The South Melbourne Market was established in 1867 and is Melbourne’s oldest general market. From 1904 the South Melbourne Council took control of the trading place.
Gradually, throughout the years, the market has been modernised, beginning with the installation of electric light in 1924.
It is now an enticing place with everything you can think of within fruits, vegetables, meat, grocery, fashion, flowers, books, events … – and with a great vibe!
Today, you will only have time to get a taste of the market. However, the Mussel Festival, Night Market, cooking classes and tours are all events and activities you can consider if you have more days in Melbourne and happen to be there at the right time! Check out the South Melbourne Market website for more info and for opening hours. In general the Market is open on Wednesdays, Fridays, Saturdays and Sundays.
When you are done, hop on the tram again for a very unique experience at St Kilda Pier.
You will definitely want to be here in Melbourne’s beachside suburb by the end of the afternoon – well before dusk. Stunning St Kilda Pier from 1853 is a landmark and the place in Melbourne where you will be able to see small penguins waddling in from the ocean just around sunset. It is exceptional! They spend the night in their nests between the rocks and set out into the ocean again in the morning at sunrise.
To get a glimpse of the penguins, do therefore ensure that you are on the pier before dusk! Check out the sunrise and sunset times in Melbourne. Notice that you are not allowed to use flash when taking photos!
On a nice, sunny day St Kilda Beach is also a favoured place!
You will easily find a restaurant at St Kilda for dinner – and you may even feel tempted to enter the popular Luna Park afterwards. It is a theme park from 1912 which today has the oldest continuously operating roller coaster in the world.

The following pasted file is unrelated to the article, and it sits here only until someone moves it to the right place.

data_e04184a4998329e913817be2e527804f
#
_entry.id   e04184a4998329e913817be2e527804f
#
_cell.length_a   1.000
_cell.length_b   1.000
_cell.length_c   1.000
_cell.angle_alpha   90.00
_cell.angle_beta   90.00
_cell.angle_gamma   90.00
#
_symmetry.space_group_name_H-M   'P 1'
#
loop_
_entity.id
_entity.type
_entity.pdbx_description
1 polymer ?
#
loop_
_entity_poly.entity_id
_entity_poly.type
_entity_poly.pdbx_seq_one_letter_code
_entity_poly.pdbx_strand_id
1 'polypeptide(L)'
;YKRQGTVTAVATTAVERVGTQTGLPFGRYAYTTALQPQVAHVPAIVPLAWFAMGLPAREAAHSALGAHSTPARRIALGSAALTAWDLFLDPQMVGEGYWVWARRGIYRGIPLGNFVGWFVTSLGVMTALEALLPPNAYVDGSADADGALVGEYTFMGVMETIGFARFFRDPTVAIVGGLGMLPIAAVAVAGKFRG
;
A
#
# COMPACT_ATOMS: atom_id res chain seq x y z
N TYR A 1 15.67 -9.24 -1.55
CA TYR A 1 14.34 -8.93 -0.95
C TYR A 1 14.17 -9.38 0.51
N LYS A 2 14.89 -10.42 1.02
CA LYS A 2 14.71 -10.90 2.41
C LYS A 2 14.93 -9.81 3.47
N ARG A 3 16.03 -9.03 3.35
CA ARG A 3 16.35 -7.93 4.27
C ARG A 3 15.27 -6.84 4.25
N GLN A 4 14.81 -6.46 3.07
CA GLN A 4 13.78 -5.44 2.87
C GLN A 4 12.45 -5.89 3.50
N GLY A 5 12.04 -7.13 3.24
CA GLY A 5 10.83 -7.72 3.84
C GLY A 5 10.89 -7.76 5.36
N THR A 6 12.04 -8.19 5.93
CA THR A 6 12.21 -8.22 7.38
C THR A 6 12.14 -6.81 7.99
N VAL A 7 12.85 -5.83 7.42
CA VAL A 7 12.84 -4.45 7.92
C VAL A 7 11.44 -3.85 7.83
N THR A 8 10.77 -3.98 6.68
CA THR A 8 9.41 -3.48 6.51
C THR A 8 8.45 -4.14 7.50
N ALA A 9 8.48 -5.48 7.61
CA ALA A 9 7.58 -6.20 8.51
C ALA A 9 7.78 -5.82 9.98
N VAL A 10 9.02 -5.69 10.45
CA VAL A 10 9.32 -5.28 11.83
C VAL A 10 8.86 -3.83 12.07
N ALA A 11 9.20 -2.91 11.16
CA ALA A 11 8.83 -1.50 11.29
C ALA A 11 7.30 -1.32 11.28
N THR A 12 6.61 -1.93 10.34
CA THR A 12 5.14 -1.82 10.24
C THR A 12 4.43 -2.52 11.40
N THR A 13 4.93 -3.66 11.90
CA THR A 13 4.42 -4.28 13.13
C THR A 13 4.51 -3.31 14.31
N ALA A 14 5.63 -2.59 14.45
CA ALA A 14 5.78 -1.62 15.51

After completing all today’s activities, you will definitely sleep well tonight!
DAY 3: 15 Cool Things to Do in Melbourne – Victoria
No visit to Melbourne and Victoria without including a day trip to the Great Ocean Road – with a bunch of things to do along the road.
If you look around to compare the tours offered by different tour operators, you will probably be able to find an option which includes quite a few stops on the way to the iconic main attraction, the Twelve Apostles. You may with a bit of luck find a tour which both provides you with the opportunity to spot some native wildlife like kangaroos, koalas and platypuses along the way and which passes through small picturesque coastal towns. Other highlights could be the Memorial Arch, the rainforest and the Loch Ard Gorge.
For a more detailed description of what to see along the Great Ocean Road on a day trip, you may read: Exploring The Great Ocean Road Australia – G’day Mate!
You will probably have to get up very early! It will most likely be a long day – but it is totally worth it!
Read more about Australia: 10 Days Itinerary for Queensland in Australia
’15 Cool Things to Do in Melbourne Victoria in 3 Days’
Things to do in Melbourne, Victoria – 3 days in Melbourne
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15 Cool Things to Do in Melbourne Victoria in 3 Days: